Definitely. The folks at the NASA Astrobiology Institute have been funding scientists from a very wide range of disciplines to study life beyond earth for a long time, and one of the main bottlenecks they’ve encountered is the difficulty of communicating across disciplinary boundaries, and accessing information in unfamiliar fields. I was invited to submit a proposal for a knowledge integration component of a 5-year, $8 million grant led by the University of Hawaii Institute for Astronomy, the Astrobiology Integrative Research Framework (AIRFrame; http://airframe.ics.hawaii.edu/), and we were funded in 2009.
Right now we have two ICS PhD students who are funded by the grant, applying their research interests to problems of astrobiology: Lisa Miller in machine learning and robotics, and Mike Gowanlock in computational modeling of the galactic habitable zone, and the graphics you see here are a result of their work. We’ve been working on ways to use information clustering methods to identify latent commonalities between publications by diverse astrobiology researchers, identifying potential “bridge” papers with information common to multiple sciences, and developing a data-driven metric of interdisciplinary research. We’ve been invited to participate in the next round of funding in 2014, and our group is very hopeful that we’ll be able to continue and extend our work.
If students are interested in getting involved with your research, what skills are you looking for?
In an interdisciplinary project like this, it’s more useful to have broad interests plus the ability and confidence to teach yourself what you need to learn as you go, as opposed to a narrower set of skills.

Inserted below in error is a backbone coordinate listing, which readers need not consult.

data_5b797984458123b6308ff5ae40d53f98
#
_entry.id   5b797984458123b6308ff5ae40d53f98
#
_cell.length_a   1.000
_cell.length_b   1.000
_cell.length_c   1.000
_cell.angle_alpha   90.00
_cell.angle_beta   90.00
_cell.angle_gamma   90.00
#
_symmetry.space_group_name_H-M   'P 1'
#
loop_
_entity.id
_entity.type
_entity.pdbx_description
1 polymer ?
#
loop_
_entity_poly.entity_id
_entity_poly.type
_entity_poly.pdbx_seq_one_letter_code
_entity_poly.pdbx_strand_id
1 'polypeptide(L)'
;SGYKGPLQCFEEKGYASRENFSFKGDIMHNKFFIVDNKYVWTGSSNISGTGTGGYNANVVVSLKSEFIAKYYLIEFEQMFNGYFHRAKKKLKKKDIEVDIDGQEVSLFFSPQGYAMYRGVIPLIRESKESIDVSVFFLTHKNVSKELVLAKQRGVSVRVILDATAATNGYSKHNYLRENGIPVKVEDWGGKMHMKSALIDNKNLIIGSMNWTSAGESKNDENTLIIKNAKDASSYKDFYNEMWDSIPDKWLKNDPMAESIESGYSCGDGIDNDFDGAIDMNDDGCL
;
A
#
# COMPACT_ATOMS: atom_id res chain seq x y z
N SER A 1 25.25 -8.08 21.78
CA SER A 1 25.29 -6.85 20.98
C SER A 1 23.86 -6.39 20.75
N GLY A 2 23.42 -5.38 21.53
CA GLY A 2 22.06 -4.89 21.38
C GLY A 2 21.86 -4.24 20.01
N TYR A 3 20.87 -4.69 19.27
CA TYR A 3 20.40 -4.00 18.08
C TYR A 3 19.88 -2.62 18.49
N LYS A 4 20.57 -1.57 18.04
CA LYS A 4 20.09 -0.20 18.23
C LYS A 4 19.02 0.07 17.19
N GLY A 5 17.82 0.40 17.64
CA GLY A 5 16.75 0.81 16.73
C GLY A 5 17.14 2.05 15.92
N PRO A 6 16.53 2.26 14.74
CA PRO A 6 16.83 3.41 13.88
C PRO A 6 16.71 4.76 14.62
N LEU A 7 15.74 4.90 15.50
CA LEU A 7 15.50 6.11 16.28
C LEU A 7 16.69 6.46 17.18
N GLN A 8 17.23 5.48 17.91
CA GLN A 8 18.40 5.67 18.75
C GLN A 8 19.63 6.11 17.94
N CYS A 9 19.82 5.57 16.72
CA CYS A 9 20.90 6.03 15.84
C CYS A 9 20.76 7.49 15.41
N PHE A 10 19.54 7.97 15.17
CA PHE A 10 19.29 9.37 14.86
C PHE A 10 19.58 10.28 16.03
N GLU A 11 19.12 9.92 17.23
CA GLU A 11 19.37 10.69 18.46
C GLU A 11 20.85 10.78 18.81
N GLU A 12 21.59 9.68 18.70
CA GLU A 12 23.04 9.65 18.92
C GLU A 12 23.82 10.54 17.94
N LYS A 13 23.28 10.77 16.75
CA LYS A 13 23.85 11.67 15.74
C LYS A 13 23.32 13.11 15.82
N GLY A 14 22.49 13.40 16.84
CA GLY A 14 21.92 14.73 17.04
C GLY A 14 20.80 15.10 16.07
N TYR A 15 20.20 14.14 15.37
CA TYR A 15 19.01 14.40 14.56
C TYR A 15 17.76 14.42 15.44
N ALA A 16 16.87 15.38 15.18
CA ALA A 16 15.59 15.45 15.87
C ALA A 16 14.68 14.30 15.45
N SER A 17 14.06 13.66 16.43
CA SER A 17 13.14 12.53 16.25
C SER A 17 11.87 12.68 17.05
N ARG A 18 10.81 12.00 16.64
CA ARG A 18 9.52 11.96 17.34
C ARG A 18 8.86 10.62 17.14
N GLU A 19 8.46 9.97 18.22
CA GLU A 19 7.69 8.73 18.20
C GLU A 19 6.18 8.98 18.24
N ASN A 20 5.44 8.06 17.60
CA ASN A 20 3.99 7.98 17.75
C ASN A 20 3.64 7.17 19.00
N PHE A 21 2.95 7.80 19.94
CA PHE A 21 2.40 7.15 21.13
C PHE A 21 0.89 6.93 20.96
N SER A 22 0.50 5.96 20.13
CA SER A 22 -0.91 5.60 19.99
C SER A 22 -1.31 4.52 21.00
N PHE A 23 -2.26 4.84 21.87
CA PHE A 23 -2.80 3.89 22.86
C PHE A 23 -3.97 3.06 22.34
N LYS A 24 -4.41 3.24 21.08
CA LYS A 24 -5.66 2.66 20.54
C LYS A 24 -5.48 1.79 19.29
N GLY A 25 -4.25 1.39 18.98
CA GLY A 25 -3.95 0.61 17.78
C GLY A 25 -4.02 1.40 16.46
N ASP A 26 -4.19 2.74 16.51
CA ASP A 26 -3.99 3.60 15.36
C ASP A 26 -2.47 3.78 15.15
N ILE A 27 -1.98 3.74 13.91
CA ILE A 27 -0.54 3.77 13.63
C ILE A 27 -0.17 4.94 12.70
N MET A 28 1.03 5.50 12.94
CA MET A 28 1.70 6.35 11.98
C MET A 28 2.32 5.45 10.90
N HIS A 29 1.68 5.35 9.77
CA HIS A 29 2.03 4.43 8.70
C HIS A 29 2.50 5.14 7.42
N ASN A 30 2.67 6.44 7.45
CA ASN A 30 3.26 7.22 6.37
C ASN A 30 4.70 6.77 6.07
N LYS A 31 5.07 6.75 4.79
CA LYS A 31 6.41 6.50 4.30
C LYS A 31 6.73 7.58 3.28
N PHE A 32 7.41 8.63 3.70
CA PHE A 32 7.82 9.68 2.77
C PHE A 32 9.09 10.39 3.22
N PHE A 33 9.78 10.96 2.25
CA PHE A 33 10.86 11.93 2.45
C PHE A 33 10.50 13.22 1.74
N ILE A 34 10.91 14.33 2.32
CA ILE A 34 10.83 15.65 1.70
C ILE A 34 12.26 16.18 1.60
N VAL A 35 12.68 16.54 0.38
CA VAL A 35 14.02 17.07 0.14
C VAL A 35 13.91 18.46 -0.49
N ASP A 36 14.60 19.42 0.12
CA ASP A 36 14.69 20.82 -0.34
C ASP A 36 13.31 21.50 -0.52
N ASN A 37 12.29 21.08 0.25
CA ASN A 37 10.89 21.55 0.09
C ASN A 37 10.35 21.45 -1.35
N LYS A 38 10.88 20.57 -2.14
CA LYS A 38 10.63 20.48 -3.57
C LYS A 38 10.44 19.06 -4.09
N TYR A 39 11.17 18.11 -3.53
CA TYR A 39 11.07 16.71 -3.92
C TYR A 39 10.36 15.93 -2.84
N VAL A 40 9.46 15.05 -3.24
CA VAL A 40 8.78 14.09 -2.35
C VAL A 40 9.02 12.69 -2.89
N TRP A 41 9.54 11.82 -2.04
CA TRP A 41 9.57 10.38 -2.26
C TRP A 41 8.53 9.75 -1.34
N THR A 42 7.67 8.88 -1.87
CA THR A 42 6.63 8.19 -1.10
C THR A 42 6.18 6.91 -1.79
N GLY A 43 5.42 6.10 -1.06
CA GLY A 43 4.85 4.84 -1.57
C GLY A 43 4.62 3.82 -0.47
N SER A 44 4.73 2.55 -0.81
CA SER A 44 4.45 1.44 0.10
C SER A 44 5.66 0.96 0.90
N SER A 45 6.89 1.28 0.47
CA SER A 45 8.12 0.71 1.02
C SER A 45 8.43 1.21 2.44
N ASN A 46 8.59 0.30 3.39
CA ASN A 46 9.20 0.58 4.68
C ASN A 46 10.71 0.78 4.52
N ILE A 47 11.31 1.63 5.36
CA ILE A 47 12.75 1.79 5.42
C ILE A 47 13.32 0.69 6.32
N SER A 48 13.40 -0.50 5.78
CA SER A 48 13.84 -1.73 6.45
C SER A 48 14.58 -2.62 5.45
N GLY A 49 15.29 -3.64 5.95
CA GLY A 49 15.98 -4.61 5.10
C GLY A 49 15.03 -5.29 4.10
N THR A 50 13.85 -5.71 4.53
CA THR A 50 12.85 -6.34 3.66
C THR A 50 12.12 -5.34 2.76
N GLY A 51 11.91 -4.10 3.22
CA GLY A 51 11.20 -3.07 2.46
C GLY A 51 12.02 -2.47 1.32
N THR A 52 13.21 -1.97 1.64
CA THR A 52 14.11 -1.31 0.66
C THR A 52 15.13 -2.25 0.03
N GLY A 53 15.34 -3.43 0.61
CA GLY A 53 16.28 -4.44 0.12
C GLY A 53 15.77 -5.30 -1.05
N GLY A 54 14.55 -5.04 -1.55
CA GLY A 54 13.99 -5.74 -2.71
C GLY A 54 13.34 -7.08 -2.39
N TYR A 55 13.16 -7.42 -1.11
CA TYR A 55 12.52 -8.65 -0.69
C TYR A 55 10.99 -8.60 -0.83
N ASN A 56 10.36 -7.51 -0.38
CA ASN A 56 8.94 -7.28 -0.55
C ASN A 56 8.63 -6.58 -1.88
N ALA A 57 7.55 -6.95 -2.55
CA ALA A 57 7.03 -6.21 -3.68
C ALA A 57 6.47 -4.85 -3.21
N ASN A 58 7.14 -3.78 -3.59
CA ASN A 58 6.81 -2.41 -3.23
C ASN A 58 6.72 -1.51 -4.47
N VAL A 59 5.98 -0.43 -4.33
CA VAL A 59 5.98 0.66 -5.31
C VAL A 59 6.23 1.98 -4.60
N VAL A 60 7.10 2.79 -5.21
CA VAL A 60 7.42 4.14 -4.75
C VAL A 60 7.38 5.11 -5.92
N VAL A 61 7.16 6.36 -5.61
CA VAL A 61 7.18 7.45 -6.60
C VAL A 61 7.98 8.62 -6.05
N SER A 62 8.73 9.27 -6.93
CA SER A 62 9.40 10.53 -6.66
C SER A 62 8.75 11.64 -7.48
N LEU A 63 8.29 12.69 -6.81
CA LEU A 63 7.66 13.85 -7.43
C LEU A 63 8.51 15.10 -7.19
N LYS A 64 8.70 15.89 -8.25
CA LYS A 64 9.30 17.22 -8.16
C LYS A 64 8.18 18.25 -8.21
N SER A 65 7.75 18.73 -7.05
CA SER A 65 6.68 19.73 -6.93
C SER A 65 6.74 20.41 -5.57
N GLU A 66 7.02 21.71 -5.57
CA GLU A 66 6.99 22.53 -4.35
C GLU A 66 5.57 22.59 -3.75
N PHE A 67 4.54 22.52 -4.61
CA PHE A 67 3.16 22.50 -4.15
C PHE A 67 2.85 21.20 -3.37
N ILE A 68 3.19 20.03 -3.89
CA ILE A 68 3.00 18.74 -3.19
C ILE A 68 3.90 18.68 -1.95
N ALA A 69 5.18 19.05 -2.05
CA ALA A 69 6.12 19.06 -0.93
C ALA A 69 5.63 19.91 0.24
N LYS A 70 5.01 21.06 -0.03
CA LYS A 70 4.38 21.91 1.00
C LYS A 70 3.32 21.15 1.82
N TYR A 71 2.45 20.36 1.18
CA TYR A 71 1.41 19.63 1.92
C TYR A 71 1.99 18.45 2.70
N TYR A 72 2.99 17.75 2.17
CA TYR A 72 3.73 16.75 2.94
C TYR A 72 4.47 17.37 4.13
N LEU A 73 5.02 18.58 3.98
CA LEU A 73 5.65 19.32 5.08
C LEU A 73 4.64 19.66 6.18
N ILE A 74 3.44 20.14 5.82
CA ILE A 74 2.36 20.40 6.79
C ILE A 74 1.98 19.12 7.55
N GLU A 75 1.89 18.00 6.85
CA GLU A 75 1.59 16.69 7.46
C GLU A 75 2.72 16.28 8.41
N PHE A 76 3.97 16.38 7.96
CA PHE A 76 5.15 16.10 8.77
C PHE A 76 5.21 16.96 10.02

Apart from Lisa and Mike, we’ve also worked with graduate and undergraduate students in a variety of fields, either via independent study projects or the Research Experiences for Undergraduates (REU) program. For example, we’ve had two graduate students in Library & Information Science apply their information organization and journal article database searching skills to help us collect data for later analysis. We’re at the point now where someone with data visualization skills would help, to create a navigable map of the astrobiology papers we’ve collected, allowing users to move from core papers in one field to those that span disciplinary boundaries. But if someone comes in with an interest that’s tangential to what we’re doing, that’s great–it would be kind of hypocritical if we weren’t open to integrating diverse ideas :).
For more information:
Gowanlock, M.G. & Gazan, R. (2012). Assessing researcher interdisciplinarity: A case study of the University of Hawaii NASA Astrobiology Institute. Forthcoming in Scientometrics. http://arxiv.org/pdf/1204.5563v1
Miller, L. & Gazan, R. (2010). Adaptation of an open source semantic and conceptual retrieval framework to the astrobiological domain. Astrobiology Science Conference 2010: Evolution and Life: Surviving Catastrophes and Extremes on Earth and Beyond (2010), Abstract #5154 http://www.lpi.usra.edu/meetings/abscicon2010/pdf/5154.pdf